Mainland Chinese stocks were up by the early morning. The Shanghai Composite was up by 0.14% to 3,426.68. Hong Kong’s Hang Seng Index was up about 0.79% to 28,998.75.
Japan’s benchmark Nikkei average. Nikkei 225 is trading up 0.14 per cent at 29,683.06 on Friday, while the Australian Index S&P / ASX 200 rose 0.07 per cent to 7,063.71. South Korea’s Kospi was up by 0.13% to 3198.08.
The FTSE MIB climbed up by 0.13% to 24,560.50 In the cash markets, the DAX futures Germany was trading 0.29% higher at 15,299.25. CAC 40 futures in France climbed up by 0.15% to 6,243.60, while the FTSE 100 futures in the U.K. rose by 0.42% to 7,013.41, at the time of writing.
In the U.S. on Wall Street, the Dow Jones Industrial Average closed up 0.16% at 33,730.27 the S&P 500 was up 1.11% to 4,170.86 and the Nasdaq 100 was up 1.31% at 14,038.76.
In the Forex market, GBPUSD fell 0.37% at 1.3735. The USDJPY was up 0.11% at 108.86. The USDCHF was up 0.21% at 0.9208. EURUSD was up 0.01% at 1.1968, EUR/GBP was up 0.41% at 0.8713, at the time of writing.
In the commodity market, U.S. Gold futures fell 0.06% at $1,765.45. Elsewhere, Silver futures fell 0.15% to $25.925 per ounce, Platinum rose 0.32% at $1,202.90 per ounce, and Palladium was up 0.38% at $2,750.50.
Brent crude oil was up 0.12% to $67.17 barrel while U.S. West Texas Intermediate (CLc1) rose 0.37% at $63.66.
In the Cryptocurrency Markets, BTCUSD is at $61,275 down 2.54%, Ethereum at 2,400.18 down 2.71%, Litecoin at 283.442 up 3.64%, at the time of writing.
TOP STOCKS TO WATCH OUT TODAY:
Daimler up 2.58% at 77.335, Apple Inc. up 1.87% at $134.50, Facebook up 1.65% at $ 307.82, TESLA Inc. up 0.90% at $738.85, Volkswagen up 1.26% at $240.46., Nvidia up 5.63% at $645.49, Barclays up 3.70% at 188.37.
The U.S. economy still has a long way to go to fully recover from the crisis caused by the coronavirus pandemic, which hit minorities and people with lower levels of education hardest, but the outlook is improving, Cleveland Federal Reserve Bank President Loretta Mester said on Thursday.
“While the economy is still far from our policy goals of maximum employment and price stability, progress is being made and the economic outlook is brightening,” Mester said during a virtual event with students from Swarthmore College.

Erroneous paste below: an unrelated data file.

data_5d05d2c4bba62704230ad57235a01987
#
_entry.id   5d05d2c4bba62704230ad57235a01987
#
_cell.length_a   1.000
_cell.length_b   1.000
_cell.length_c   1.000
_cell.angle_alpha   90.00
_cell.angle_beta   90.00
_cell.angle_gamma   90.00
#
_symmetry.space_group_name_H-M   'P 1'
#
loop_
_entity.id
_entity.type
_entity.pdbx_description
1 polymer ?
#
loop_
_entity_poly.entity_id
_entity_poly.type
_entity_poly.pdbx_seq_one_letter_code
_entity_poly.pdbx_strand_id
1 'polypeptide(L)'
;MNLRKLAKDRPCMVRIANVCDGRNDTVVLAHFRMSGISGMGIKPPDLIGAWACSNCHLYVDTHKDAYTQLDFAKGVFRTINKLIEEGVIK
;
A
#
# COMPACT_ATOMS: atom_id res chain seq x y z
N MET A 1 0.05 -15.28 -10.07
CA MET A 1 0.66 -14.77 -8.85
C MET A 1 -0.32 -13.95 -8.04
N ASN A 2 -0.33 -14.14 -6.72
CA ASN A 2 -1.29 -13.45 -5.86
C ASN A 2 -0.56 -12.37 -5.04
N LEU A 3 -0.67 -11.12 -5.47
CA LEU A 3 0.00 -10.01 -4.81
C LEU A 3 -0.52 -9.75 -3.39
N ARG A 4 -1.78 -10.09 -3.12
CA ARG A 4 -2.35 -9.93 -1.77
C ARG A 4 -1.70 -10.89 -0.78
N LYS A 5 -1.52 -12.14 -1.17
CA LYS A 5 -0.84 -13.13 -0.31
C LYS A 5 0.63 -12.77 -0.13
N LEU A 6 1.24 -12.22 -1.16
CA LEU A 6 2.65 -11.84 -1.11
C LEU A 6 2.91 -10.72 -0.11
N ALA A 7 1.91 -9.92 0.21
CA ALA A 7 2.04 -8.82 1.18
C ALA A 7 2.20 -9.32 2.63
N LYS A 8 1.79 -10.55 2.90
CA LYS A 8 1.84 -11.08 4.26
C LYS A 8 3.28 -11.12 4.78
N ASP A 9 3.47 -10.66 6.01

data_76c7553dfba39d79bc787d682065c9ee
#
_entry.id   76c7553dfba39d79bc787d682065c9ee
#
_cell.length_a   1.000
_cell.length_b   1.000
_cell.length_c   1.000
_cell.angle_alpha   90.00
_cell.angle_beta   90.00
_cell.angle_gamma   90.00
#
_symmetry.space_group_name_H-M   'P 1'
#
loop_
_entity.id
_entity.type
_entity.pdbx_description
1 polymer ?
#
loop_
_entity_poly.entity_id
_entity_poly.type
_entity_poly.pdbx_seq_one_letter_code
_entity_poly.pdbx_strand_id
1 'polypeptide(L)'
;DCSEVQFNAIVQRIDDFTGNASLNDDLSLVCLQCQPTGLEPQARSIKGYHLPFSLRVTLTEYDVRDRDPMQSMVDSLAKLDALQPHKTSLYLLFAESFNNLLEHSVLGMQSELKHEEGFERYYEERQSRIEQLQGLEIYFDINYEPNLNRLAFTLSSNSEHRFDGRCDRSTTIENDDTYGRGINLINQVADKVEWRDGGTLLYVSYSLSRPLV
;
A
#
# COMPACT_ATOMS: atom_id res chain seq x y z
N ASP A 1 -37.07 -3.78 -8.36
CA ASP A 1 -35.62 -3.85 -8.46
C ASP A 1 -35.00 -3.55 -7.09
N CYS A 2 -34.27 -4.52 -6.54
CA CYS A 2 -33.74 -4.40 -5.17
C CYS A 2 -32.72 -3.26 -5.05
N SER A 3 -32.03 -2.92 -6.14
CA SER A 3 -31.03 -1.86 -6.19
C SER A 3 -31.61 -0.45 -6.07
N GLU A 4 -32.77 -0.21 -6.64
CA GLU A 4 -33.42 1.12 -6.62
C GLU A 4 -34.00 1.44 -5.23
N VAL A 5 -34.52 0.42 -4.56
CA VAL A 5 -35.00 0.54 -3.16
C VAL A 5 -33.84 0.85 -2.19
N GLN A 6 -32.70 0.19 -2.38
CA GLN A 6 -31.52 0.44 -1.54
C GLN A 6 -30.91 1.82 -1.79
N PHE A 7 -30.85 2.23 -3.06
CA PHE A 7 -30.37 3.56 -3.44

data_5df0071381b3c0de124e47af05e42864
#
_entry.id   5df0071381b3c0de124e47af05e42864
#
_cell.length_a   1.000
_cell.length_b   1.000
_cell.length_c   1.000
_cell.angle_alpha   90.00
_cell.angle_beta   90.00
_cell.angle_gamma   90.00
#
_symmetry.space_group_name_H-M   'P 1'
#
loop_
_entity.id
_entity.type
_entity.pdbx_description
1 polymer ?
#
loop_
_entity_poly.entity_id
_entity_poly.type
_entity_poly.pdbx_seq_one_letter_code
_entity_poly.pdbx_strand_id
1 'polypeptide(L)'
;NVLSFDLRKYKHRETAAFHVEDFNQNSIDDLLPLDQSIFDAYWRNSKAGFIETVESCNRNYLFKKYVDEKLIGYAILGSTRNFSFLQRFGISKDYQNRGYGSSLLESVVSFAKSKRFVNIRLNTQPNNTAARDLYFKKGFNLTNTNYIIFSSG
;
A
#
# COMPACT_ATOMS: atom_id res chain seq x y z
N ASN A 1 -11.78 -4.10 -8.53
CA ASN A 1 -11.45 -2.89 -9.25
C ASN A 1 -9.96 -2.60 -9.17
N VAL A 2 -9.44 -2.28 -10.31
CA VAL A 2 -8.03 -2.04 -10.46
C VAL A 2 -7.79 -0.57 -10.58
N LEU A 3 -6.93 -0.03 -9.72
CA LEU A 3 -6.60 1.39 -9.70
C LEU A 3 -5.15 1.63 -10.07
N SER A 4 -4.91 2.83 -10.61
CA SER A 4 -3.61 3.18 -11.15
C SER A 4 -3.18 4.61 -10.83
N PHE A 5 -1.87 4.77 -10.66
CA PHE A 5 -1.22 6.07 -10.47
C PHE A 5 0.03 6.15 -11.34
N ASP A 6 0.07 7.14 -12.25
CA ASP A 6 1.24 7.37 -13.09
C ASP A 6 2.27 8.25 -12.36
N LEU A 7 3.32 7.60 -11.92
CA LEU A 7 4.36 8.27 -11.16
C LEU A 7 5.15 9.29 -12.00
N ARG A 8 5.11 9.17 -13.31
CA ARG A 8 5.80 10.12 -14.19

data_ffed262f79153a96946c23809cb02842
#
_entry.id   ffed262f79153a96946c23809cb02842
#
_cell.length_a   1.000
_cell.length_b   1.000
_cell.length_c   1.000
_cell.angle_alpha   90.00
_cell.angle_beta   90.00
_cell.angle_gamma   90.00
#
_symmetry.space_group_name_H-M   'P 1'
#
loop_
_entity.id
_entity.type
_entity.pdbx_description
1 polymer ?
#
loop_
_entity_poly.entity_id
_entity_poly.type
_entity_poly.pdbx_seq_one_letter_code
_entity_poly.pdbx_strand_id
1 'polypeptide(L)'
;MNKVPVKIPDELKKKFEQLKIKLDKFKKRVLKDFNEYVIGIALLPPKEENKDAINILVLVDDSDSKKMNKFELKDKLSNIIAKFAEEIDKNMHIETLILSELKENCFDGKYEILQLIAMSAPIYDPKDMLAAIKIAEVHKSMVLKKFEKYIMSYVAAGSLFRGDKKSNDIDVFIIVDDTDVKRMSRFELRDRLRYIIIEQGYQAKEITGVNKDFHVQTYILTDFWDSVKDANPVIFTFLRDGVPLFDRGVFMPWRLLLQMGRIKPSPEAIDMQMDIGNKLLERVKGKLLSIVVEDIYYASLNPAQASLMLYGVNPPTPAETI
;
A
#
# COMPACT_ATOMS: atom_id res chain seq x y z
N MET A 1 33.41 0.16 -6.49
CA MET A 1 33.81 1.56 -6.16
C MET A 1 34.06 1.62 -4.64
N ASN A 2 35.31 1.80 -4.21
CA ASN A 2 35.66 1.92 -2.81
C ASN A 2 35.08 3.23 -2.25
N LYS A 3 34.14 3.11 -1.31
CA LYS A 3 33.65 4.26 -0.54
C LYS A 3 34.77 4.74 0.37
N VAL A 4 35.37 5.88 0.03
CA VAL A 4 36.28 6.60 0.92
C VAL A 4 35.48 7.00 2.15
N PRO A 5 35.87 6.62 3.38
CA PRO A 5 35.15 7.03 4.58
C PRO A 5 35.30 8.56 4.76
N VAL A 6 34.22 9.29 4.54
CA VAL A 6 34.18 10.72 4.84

On the inflation front, the Fed official said price readings could be high in the near-term as companies struggle with supply chain disruptions and prices rebound from lows reached early in the pandemic, but price growth is likely to slow as time passes and those challenges are resolved.
“I’m not too concerned about inflation moving too high at this point,” Mester said.
The U.S. economy could see strong growth in the second half of the year and labor market conditions should continue to improve as long as there is not a surge in infections of virus strains that are resistant to vaccines, Mester told reporters after the event.
The policymaker expects the U.S. economy to grow by 6% or more this year and the unemployment rate to drop to 4.5% or lower by year-end.
The European Parliament’s committees on relations with Britain on Thursday voted overwhelmingly in favour of the post-Brexit trade and cooperation agreement, clearing the path to its final ratification.
They had suspended voting in March in protest over British changes to trading arrangements in Northern Ireland, which Brussels says breach the terms of the Brexit Withdrawal Agreement.
The United Kingdom left the European Union on Jan. 31 after years of tortuous negotiations over their future relations but many details remain unclear, leading to acrimony.
The EU’s foreign affairs and trade committees backed the trade and cooperation agreement struck in December by 108 votes to one, with four abstentions, the parliament said in a statement.
The full chamber must still give its approval and, while it is clear the deal would receive majority backing, it is not certain that lawmakers will vote.
Parliament faces an end-April deadline but has said it wants to see Britain move on implementing the Northern Ireland protocol.
If there is no vote this month and provisional application of the agreement is not extended, then the trade deal would cease to apply, leaving Britain and the European Union to trade on World Trade Organization terms with tariffs and quotas.
Christophe Hansen, a lead lawmaker on post-Brexit ties, said Britain would not agree to another extension, meaning the end of April was a potential cliff edge. But he supported the agreement on Thursday.
“Plunging our companies into renewed uncertainty would be irresponsible and definitely in nobody’s interest,” he said.
Parliamentary leaders compromised this week by allowing the committee vote and could still decide to put the trade deal before the full chamber in its April 26-29 session.
The Brexit impact on Northern Ireland has helped fuel the worst violence in the province for years, but EU-UK rhetoric has dialled down and technical experts from both sides have sought to overcome differences.
British negotiator David Frost will meet European Commission vice president Maros Sefcovic on Thursday evening. The Commission said the meeting was designed as a stock-taking exercise and to provide a steer for future talks.
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